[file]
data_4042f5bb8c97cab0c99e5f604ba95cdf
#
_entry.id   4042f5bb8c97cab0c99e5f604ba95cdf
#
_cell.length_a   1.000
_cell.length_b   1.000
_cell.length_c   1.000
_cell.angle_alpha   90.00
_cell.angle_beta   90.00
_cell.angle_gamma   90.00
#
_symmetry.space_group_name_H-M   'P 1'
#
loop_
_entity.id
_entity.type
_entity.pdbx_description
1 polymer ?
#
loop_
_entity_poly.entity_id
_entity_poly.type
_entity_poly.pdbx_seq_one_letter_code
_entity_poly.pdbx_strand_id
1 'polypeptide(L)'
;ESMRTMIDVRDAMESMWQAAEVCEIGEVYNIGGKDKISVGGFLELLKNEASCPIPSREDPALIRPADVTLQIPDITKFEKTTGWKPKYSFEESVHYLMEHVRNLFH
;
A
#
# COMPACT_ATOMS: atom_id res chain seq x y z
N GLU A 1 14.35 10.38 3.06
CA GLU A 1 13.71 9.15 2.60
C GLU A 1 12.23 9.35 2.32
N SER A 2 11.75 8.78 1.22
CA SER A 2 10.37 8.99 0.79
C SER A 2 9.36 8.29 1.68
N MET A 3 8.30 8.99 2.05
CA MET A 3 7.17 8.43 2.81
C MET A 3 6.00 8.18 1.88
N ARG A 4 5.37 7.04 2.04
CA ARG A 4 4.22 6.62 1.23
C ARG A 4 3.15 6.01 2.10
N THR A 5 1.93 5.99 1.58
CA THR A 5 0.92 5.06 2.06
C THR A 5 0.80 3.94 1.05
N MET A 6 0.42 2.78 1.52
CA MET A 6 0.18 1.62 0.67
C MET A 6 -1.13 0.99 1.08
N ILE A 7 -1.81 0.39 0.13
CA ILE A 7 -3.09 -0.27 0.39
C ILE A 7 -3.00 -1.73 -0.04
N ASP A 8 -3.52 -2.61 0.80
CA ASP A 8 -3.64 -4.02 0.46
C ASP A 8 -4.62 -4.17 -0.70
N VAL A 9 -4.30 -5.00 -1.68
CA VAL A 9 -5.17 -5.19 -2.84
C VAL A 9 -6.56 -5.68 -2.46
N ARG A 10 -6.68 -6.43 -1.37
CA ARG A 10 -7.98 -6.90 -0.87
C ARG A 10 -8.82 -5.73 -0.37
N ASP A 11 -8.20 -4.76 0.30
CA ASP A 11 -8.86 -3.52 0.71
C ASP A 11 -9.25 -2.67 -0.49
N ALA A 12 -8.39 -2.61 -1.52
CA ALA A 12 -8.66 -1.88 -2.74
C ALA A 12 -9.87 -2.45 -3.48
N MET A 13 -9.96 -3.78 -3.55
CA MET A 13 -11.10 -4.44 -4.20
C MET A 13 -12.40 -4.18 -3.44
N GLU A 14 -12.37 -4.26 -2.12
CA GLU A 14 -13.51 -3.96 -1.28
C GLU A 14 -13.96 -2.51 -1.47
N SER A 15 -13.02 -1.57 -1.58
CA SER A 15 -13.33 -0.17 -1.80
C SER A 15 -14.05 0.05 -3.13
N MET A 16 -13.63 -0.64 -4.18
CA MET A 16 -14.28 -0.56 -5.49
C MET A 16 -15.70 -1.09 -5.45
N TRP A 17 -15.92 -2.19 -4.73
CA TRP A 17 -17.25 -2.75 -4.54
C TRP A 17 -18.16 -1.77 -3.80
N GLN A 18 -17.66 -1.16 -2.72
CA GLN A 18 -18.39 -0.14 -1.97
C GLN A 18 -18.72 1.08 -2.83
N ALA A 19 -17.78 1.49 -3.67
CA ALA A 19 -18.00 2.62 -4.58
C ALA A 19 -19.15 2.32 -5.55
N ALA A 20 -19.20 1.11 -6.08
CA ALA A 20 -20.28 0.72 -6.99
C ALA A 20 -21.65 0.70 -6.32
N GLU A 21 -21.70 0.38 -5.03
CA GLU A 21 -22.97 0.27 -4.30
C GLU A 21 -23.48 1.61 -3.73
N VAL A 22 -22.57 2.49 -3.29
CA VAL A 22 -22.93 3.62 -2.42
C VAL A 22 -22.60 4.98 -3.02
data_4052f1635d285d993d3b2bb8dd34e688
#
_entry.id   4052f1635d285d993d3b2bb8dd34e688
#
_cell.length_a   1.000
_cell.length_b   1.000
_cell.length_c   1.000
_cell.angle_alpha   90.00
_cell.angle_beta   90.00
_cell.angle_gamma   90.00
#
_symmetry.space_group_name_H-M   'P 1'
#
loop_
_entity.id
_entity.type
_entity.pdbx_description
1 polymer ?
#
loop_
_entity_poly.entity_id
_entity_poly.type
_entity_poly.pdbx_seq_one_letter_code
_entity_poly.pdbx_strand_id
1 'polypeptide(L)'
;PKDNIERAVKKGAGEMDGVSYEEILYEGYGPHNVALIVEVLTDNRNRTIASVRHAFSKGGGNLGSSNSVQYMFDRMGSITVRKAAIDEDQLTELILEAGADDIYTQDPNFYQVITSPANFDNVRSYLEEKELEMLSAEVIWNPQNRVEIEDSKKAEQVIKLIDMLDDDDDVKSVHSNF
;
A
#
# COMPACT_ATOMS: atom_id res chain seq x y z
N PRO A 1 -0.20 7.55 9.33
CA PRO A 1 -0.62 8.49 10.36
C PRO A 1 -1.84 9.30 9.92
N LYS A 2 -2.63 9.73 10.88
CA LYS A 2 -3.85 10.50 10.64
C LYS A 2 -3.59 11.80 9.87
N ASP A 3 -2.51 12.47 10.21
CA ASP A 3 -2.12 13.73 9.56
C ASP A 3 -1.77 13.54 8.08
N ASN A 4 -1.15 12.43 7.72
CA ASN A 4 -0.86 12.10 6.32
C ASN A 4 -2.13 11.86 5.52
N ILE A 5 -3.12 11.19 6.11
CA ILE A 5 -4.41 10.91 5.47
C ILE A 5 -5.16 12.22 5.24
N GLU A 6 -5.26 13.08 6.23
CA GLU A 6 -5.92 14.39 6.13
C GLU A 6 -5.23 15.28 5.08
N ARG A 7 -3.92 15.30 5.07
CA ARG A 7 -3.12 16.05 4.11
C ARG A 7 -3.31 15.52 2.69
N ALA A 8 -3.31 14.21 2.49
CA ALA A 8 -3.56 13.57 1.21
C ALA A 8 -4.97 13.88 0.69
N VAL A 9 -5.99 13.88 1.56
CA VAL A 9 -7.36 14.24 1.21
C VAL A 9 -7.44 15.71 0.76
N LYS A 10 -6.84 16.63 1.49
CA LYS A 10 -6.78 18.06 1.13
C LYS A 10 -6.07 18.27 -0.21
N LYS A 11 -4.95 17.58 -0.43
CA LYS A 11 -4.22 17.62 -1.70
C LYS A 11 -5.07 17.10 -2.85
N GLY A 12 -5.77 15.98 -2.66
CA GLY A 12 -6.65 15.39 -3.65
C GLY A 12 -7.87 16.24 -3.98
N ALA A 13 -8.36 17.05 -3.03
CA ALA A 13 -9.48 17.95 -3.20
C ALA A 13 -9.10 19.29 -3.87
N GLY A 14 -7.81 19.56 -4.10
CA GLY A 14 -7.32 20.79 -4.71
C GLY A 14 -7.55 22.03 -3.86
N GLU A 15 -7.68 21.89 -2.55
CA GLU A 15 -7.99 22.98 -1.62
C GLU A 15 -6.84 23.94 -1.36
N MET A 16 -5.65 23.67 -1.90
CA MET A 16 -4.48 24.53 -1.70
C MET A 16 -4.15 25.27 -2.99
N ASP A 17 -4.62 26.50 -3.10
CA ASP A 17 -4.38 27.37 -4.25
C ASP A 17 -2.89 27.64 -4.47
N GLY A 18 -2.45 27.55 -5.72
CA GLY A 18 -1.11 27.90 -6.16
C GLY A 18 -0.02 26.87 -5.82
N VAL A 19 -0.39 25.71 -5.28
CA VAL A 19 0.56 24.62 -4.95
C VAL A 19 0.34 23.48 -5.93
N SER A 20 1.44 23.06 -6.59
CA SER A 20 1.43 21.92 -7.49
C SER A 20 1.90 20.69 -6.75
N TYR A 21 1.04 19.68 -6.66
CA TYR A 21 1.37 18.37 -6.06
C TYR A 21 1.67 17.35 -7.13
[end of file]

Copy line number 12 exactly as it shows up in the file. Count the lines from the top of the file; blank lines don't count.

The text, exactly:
_symmetry.space_group_name_H-M   'P 1'